The House Oversight and Government Reform Committee sought more information yesterday about a presentation by a White House aide given to political appointees at the General Services Administration that discussed targeting 20 Democratic congressional candidates in the next election.
In a letter to White House political affairs director Karl Rove, the committee chairman, Rep. Henry A. Waxman (D-Calif.), asked about the Jan. 26 videoconference by Rove deputy J. Scott Jennings, which was directed to the chief of the GSA and as many as 40 agency officials stationed around the country.
Jennings's 28-page presentation included 2006 election results and listed the names of Democratic candidates considered beatable and Republican lawmakers thought to need help. At a hearing Wednesday about the GSA, Waxman said the presentation and follow-up remarks allegedly made by agency chief Lurita Alexis Doan may have violated the Hatch Act, a law that restricts federal agencies and employees from using their positions for political purposes.
In yesterday's letter, Waxman asked Rove who prepared the presentation and whether Rove or Jennings consulted with anyone about whether it might be in violation of the Hatch Act. Waxman also asked whether Rove or any members of his staff have given the same or similar PowerPoint presentations to political appointees at other government agencies.
Considering how much grief Rove has given Bush, why hasn't he just fired him? Well that is simple. Because if Bush fires Rove, the Bush looses his brain and his brain might even get pissed and decide to talk.
Paper: Internal docs show feds
'bungled' Katrina response RAW STORY
As the director of the Federal Emergency Management Agency stepped down
yesterday, government documents surfaced showing that vital resources, such
as buses and environmental health specialists, weren't deployed to the Gulf
region for several days, even after federal officials seized control of
Hurricane Katrina relief efforts, the (paid-restricted) WALL STREET JOURNAL
reports Tuesday. Excerpts follow.
# Separately, internal documents and emails from FEMA and other
government agencies dating back to Aug. 31 and reviewed by The Wall Street
Journal show the extent to which the federal government bungled its response
to the hurricane. The documents highlight serious deficiencies in the
Department of Homeland Security's National Response Plan, a post-Sept. 11
playbook on how to deal with catastrophic events. Mr. Chertoff activated the
National Response Plan last Tuesday by declaring the aftermath of Hurricane
Katrina an "Incident of National Significance."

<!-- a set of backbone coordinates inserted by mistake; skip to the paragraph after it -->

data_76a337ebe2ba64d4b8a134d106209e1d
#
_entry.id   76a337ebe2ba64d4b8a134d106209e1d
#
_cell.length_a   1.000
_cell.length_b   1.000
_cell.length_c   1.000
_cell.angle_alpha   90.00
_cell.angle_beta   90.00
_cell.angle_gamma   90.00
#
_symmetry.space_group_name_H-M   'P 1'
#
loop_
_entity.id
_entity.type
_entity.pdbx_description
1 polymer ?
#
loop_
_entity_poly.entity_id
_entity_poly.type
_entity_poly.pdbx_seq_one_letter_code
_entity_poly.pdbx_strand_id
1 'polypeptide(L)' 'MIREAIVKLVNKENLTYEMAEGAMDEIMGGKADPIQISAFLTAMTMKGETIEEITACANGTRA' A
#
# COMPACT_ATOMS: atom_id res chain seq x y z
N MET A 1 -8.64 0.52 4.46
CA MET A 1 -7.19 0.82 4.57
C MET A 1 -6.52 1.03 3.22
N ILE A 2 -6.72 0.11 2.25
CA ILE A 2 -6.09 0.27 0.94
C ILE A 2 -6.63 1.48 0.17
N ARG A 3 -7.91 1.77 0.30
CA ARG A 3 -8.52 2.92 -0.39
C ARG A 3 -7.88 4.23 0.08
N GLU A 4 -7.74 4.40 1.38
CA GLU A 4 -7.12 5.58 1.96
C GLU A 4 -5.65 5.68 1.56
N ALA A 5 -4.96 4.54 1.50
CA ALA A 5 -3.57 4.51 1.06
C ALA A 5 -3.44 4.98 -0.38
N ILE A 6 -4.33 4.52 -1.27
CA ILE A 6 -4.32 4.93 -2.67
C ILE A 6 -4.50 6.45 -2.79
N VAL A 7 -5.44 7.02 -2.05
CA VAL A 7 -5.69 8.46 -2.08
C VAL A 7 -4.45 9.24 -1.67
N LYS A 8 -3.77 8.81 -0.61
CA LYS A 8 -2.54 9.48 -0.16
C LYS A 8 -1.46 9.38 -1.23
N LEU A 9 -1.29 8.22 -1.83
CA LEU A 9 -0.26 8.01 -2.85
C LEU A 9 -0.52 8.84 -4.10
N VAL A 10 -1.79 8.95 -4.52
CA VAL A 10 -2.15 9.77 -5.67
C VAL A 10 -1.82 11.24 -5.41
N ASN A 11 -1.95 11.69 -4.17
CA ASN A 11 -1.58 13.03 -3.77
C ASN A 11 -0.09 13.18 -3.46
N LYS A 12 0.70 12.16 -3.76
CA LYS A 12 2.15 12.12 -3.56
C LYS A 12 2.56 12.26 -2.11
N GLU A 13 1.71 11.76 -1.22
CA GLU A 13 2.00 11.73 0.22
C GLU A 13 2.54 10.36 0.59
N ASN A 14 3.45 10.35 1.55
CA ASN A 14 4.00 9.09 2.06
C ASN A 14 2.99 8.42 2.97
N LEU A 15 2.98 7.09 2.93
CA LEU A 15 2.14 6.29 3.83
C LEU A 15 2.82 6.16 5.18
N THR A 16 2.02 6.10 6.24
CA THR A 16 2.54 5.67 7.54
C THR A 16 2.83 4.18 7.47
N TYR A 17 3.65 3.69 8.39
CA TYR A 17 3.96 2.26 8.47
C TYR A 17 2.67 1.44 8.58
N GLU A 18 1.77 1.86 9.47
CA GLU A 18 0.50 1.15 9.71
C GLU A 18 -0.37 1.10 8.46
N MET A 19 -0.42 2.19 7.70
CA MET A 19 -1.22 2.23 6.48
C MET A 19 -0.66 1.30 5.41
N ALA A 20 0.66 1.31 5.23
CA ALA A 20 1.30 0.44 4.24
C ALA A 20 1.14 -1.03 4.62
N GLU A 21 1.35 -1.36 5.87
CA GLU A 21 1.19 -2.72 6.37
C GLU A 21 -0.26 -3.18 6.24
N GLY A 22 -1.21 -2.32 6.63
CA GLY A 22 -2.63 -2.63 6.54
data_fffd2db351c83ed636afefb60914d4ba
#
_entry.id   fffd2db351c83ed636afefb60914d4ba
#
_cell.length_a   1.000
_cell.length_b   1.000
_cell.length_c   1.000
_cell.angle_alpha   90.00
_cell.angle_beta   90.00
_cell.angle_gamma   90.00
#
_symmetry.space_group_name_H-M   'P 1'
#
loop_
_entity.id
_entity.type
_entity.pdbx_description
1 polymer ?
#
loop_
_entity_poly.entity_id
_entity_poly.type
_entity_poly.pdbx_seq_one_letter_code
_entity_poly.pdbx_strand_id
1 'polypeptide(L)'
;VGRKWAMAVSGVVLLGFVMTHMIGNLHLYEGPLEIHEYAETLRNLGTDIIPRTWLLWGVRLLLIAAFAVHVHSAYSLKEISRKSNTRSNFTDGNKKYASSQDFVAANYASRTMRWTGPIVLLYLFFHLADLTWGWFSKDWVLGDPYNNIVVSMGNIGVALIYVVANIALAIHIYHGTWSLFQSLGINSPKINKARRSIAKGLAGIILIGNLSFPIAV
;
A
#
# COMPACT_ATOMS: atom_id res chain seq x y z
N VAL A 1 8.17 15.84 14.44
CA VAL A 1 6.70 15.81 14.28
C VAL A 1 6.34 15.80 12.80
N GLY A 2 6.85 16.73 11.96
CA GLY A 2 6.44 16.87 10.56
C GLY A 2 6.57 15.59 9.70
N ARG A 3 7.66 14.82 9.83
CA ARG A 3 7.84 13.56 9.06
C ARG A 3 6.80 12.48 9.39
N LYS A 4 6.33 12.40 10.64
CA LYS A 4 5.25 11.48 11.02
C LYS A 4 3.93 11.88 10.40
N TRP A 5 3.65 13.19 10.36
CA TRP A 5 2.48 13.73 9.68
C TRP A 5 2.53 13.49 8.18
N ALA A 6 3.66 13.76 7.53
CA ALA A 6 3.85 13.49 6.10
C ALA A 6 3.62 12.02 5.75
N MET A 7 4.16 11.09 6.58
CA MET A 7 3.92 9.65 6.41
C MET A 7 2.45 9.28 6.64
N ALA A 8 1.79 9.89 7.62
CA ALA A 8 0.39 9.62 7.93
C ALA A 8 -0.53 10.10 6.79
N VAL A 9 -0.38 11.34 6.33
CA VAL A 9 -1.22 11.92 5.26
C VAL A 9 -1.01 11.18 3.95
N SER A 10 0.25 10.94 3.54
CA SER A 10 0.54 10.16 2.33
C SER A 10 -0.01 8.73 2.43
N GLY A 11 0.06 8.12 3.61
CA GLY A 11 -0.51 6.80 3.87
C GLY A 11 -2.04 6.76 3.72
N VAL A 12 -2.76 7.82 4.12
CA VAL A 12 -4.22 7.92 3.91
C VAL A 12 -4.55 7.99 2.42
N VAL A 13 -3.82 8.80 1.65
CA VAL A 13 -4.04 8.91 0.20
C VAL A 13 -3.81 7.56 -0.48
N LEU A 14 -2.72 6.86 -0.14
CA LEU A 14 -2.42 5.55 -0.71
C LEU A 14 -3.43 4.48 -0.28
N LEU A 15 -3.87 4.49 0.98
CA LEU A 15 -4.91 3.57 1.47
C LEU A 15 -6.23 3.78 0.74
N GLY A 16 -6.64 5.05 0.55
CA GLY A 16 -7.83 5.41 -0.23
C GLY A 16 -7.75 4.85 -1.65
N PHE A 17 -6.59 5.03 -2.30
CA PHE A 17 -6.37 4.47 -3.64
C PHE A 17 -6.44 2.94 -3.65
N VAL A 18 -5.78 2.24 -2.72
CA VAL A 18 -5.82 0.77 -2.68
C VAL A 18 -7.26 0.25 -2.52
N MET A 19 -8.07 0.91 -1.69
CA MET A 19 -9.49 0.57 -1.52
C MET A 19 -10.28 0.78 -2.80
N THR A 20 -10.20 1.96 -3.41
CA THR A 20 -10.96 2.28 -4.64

In one instance, federal environmental health specialists, who were
charged with protecting both rescue workers and evacuees, weren't called in
by the Department of Homeland Security until Sunday -- 12 days after the
Occupational Safety & Health Administration announced it had teams from
various agencies standing by ready to assist. Even now, with mounting
evidence of environmental problems, the deployment is being held up by
continuing interagency wrangling, according to officials at the National
Institutes of Health, which also is involved in the effort.
On Monday, Al Franken talked to David Phillips, an ex state
department employee who knows a thing or two about Iraq.
In 1998 when the United
States first decided that Saddam was going
to have to be removed from power eventually, the government started preparing
for how to deal with post-war Iraq.
The State Department led this endeavor and was joined by 13 other government agencies.
The project cost the tax payers a few million dollars, but it produced a viable
plan on dealing with post war Iraq.
David Phillips was a key played in coming up with this plan,
and now has now authored a book, Losing Iraq, which discusses the plan in even
greater detail. I personally have not read this book yet, but after listening
to AlÃƒÂ¢Ã¢â€šÂ¬Ã¢â€žÂ¢s show heard some very interesting points on it.
When Jay Garner was being prepped to take over Iraq,
he was never told that there was a plan out there on how to deal with Iraq
and its very diverse religion population. In a briefing someone brought up the
plan, and Jay was interested in hearing it. Instead of being presented with the
ideas that our country worked hard on, he was told by Donald Rumsfeld to not
worry about it. It seems that Donald Rumsfeld and George Bush now coin
themselves as experts on Iraq,
not the State Department or people like David Phillips who have spent their
careers studying it.